Anthony Edward Durrant
Born 1929. Was living in Sunbury-on-Thames in 1939. He was evacuated to near Culham in Oxfordshire. Apprenticeship at Swindon Works from 1945. National service in R.E.M.E. Moved to East Africa to work with steam. Known as Dusty Durrant. Very fond of wild doodles such as 2-14-2T for working iron ore traffic to Ebbw Vale. Autobiography Swindon apprentice
Garratt locomotives of the world. Newton Abbot: David & Charles,
Based on earlier The Garratt locomotive.
The Mallet locomotive. Newton Abbot: David & Charles, 1974. 144pp. bibliog. (David & Charles Locomotive Studies)
Relatively thin coverage of a large subject: includes the remarkable Dutch mallets used in Java (Indonesia) and the huge Challengers and Big Boys, the latter of which could produce 8,000 dhp or 10,000 cylinder horse power.
Swindon apprentice. Cheltenham: Runpast, 1989. 216pp.
Autobiographical: Ottley 16744. Reviewed Rly Wld, 1990, 51, 218 Chapter 9: The Churchward legend adds considerably to underestanding of Churchward's international standing. At the bottom of thge page is a quotation of a childhood journey into the Norfolk Fens. As well as outdoing Tuplin in terms of extraordinary proposed locomotives he called the LMS mobile testing unit "like hauling a couple of tramcars backwards in full fore gear"..
There are other books and contributions to books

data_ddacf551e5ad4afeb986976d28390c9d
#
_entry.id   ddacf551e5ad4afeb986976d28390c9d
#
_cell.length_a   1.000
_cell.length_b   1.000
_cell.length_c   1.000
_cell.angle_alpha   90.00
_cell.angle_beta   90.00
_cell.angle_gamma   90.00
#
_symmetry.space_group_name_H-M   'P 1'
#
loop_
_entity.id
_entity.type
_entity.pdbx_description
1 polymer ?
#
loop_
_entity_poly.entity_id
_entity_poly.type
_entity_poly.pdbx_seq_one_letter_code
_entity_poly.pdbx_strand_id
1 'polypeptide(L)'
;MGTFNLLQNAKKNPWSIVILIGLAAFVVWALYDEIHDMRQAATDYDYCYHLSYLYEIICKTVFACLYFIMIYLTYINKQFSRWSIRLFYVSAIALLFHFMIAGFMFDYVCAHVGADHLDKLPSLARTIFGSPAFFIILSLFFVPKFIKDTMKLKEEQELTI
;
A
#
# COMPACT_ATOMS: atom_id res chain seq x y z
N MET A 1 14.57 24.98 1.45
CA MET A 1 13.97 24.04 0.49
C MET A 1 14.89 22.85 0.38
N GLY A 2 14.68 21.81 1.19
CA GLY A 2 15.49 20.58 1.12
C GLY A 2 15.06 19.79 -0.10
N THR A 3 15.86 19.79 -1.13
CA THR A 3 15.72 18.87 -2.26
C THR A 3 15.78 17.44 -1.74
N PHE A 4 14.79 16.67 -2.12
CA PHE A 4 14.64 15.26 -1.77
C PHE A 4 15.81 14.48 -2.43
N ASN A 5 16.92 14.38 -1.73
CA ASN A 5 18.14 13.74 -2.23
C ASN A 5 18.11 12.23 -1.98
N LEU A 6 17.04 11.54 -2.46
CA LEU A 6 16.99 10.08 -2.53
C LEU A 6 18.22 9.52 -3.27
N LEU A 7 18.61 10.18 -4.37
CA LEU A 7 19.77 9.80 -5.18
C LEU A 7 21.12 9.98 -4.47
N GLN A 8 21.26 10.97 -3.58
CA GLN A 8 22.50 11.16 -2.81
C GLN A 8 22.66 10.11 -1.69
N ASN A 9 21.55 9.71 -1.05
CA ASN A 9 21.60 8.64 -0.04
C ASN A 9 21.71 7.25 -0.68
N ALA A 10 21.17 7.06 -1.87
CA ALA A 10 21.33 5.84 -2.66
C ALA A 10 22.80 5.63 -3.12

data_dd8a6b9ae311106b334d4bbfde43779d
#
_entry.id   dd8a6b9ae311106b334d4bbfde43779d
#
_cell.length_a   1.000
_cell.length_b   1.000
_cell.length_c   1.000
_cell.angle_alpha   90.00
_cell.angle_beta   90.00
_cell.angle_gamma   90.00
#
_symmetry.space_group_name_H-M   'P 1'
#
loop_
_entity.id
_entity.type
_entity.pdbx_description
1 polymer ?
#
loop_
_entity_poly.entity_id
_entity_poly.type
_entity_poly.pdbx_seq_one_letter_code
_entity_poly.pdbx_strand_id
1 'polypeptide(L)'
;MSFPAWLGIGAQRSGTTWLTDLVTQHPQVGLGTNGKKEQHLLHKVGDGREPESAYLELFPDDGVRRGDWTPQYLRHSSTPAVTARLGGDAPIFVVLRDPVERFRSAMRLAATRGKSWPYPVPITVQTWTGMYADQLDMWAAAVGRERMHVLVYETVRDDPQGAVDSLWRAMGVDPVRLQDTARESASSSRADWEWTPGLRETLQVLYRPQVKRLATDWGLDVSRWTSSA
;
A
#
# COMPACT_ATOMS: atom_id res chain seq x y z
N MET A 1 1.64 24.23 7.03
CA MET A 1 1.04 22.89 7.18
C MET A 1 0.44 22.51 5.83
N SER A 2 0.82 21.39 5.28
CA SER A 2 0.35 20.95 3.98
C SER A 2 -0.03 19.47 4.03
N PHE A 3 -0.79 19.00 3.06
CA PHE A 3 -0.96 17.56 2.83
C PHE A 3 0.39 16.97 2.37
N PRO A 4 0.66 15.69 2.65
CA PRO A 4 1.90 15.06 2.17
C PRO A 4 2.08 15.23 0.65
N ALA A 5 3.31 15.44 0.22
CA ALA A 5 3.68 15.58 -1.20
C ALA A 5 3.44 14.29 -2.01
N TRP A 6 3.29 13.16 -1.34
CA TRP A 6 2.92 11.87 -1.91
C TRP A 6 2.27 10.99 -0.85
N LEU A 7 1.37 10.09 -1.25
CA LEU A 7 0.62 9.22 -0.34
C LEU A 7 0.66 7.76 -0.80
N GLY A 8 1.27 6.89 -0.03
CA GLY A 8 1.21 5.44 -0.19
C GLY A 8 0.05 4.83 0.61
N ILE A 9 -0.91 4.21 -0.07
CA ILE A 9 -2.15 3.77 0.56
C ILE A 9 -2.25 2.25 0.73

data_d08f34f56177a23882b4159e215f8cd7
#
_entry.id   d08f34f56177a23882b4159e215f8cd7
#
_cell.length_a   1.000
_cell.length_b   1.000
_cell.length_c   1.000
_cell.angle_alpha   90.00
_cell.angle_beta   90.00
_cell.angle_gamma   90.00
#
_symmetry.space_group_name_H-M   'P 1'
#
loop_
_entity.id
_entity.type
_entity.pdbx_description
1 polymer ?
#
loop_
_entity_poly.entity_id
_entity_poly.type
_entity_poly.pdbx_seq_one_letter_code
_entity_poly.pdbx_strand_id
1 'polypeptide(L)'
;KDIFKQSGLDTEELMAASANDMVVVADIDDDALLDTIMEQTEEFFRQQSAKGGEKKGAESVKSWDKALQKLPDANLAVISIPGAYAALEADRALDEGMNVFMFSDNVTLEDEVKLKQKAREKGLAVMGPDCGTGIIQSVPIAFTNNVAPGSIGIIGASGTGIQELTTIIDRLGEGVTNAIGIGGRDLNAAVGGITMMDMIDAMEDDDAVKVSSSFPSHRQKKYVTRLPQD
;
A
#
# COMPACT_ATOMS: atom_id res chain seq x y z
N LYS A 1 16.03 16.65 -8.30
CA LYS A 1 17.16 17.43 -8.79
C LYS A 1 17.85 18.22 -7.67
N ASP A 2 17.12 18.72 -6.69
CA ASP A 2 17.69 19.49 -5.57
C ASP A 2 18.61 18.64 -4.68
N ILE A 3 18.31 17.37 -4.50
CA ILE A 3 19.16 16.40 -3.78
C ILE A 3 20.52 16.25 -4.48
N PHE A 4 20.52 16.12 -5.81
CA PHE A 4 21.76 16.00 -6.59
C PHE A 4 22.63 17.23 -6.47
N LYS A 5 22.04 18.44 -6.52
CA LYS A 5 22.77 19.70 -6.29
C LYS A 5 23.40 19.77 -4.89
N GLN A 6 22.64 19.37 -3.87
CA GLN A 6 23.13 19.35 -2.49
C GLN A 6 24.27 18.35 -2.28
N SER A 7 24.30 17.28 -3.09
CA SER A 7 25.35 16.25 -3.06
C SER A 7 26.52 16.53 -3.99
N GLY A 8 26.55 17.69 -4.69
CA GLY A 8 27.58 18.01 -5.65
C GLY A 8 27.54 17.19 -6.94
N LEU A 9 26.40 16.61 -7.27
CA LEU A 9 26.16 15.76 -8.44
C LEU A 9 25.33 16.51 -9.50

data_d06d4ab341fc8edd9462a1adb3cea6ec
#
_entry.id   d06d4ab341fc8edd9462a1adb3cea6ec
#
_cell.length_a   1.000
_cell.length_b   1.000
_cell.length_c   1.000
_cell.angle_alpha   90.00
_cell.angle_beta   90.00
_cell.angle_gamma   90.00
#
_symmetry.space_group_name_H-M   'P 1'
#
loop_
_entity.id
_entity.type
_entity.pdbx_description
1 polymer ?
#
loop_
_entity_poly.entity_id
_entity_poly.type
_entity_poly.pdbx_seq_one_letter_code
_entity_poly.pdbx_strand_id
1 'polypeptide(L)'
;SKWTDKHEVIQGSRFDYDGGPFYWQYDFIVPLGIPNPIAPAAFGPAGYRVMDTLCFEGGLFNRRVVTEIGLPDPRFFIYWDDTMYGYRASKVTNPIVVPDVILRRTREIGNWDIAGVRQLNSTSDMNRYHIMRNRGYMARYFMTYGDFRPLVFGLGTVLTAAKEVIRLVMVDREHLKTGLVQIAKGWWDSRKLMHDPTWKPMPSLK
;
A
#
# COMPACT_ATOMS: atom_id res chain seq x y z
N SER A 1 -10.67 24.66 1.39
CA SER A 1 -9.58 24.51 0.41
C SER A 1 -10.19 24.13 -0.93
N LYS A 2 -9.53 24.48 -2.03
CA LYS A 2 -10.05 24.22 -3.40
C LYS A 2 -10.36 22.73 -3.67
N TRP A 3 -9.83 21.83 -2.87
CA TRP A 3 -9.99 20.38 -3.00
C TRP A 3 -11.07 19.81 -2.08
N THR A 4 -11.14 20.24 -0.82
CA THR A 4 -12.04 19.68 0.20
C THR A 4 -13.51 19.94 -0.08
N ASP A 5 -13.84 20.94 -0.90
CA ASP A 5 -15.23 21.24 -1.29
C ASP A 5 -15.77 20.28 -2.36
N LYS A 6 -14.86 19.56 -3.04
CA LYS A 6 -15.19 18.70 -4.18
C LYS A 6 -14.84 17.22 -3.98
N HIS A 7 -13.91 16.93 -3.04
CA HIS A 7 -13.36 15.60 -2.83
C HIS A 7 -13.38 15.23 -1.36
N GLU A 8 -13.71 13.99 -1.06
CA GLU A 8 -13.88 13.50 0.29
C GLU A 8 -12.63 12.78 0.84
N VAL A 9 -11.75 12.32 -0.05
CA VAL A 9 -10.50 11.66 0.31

In 1908 we removed from the Glasgow district to Cambridgeshire, where in the.little market town of Wisbech we had the choice of two railways and a steam tram. The Railways were the Great Eastern, whose blue engines were not so attractive to northern eyes as the more familiar Caledonian blue, and the Midland & Great Northern Joint Railway whose ochre-coloured engines made a pleasing contrast. The Wisbech & Upwell Tramway, a steam operated concern, was, even in those far-off days, a museum piece. The engines were for the most part encased in a timber structure so that, save for the wheels, they were almost indistinguishable 'from the passenger vehicles, which I hesitate to call carriages; they were more like a primitive form of brake van. To ride in one on a market day was undoubtedly an experience. Imagine a small boy wedged uncomfortably between two massive countrywomen each with her baskets of produce for sale in Wisbech market. Opposite would be similar characters including a few old men smoking short cutties filled with a shag or twist of indescribable pungency; added to this was the smell of hot human bodies and before long the atmosphere was distinctly thick. Yes! it was an experience to travel by the Wisbech & Upwell Tramway.